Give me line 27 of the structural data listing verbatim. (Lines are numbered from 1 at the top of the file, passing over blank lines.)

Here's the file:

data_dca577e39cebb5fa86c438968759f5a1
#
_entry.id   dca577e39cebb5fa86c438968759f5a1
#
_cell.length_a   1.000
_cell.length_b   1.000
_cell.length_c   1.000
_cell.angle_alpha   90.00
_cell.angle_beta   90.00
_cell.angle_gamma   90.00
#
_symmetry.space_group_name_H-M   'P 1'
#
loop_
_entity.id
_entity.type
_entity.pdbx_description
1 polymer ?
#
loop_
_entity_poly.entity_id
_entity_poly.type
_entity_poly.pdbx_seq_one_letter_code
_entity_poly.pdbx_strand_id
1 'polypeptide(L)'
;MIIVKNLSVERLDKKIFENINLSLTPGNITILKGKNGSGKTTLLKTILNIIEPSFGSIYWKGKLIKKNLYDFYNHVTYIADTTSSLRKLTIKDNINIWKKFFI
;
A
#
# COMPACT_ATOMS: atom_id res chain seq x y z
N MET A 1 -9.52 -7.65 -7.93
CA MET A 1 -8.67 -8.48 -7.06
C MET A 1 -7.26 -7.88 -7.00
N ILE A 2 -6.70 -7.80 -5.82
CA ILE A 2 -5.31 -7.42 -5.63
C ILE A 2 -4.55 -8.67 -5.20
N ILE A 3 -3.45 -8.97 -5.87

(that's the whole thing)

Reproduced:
;